How to Have the Barbados Island Experience
Barbados Island experience is a giftBarbados feels like a wonderful adventure and an incredible gift. My body feels like it’s now partly salt water, sunshine, and sand. I’ve swam and walked the beach. I’ve eaten at delicious restaurants and made new friends. And through it all, I’ve come to feel that wherever I am, I am home.
Where to stay in BarbadosAfter the first two nights in the Radisson, I moved to a little airbnb nearby. It is located in Hart’s Gap, about a 3 minute drive down the road from the Radisson and Hilton Hotel, and a 3 minute walk from the Coconut Court Hotel with beach access. It was just what I was looking for: 2 bedrooms, so my colleague and I were comfortable, a nice kitchen, washer and dryer, and a decent sized living room for holding a few planning meetings with our local contacts. The price was also right, coming it at about $75 a night. We don’t have air conditioning in the little house, but with the windows open and fans on, and two daily trips to the beach, we are staying cool enough. I am starting to think that after a few weeks our bodies do acclimate a bit to extreme temperatures. In this case, I don’t think I feel the heat as much as I first did.
Exploring the Island – Island Drive in the Tropical DepressionShortly after we moved to our Airbnb, our local contact offered to organize a tour for us. The many who arrived turned out to be the contact’s assistant’s 29 year old son, Jonathan. We quickly realized that is how it works here: everyone knows everyone else. As we started out towards the east coast (Atlantic side), the sky went dark gray and sheets of rain began to pour. The roads began to gather a foot or more of water in several places. We perserveared, driving past Oistin’s famous fish market, through St. Lawrence Gap, known for it’s night life and clubs, and towards the east coast.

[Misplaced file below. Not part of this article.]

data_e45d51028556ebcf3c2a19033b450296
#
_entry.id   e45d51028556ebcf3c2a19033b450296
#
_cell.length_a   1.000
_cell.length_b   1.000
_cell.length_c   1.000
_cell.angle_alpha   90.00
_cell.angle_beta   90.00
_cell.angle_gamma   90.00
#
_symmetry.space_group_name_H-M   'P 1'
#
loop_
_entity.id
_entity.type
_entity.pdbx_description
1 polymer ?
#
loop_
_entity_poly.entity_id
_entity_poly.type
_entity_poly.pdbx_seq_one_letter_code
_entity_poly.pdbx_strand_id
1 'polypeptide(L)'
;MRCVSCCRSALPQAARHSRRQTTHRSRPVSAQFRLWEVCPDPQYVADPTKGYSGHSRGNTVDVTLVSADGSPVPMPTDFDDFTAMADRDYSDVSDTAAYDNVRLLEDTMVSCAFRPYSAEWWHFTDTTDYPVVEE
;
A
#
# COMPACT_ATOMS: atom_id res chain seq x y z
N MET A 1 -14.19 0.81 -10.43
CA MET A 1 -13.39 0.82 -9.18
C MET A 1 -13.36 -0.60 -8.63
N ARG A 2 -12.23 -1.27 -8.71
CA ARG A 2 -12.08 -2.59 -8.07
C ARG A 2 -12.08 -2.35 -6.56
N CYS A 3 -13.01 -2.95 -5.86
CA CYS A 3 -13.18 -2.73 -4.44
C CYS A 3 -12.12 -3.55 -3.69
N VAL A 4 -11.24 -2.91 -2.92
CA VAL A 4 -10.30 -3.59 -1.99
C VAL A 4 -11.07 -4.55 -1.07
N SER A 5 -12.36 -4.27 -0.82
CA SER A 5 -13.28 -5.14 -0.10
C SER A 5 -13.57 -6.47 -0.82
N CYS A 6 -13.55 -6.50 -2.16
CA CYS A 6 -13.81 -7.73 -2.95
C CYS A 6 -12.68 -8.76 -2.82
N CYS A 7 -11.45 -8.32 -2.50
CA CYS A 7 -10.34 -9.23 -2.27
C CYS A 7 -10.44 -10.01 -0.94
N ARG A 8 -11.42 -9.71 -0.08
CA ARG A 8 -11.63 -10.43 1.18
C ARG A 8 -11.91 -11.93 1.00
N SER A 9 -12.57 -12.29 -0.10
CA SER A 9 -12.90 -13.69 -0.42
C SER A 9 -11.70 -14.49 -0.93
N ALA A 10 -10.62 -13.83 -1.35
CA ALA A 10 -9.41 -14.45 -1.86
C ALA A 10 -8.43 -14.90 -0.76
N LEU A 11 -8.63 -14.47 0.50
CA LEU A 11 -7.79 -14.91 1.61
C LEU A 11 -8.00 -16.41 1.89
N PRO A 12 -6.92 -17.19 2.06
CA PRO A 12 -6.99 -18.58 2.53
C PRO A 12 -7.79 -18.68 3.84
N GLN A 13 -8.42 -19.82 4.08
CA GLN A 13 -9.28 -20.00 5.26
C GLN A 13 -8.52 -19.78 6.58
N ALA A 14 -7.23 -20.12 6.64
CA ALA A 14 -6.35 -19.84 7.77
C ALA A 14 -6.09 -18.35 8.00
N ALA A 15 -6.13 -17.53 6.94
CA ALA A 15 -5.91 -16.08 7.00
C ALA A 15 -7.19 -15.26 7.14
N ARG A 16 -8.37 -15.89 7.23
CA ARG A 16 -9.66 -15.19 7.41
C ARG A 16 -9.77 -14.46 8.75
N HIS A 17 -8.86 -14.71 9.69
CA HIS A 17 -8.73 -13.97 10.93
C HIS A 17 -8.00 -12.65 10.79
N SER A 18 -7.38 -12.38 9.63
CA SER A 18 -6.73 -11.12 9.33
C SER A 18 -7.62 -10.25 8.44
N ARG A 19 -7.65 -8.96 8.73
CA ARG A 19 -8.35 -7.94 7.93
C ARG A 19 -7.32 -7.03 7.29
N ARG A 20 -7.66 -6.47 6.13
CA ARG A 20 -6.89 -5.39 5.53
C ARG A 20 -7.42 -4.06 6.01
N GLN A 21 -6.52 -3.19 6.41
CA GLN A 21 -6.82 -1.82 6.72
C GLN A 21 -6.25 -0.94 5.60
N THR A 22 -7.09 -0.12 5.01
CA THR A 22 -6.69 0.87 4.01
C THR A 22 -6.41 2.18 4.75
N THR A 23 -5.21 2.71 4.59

HurricanesBut the storm became stronger, with palm trees bending in the wind and the sugarcane bending under the combined weight of wind and rain. So we decided to drive in whichever direction looked clear, in hopes of getting out of the storm.
Chattel Houses of BarbadosSecure their houses, you ask? Jonathan also explained that small wooden houses, called chattel houses, were the traditional houses of those living and working on plantations when Barbados was a plantation-based society, and that many in Barbados still prefer these houses. Traditional chattel houses were wooden structures that could be picked up and moved on the back of a truck, so if someone went to work for a new plantation, they moved their house with them. Now, people put the chattel houses on firm cement foundations so they are not mobile.
St. JamesAs we drove out of the storm in the direction of the west coast, we went to visit St. James, known for its affluent clientele and large beachfront villas. Rhianna stays at Sandy Lane, the most exclusive resort on the island, when she visits. It looked gorgeous! Even from the road the sweeping architecture and lush gardens set against the Caribbean sea were so beautiful.
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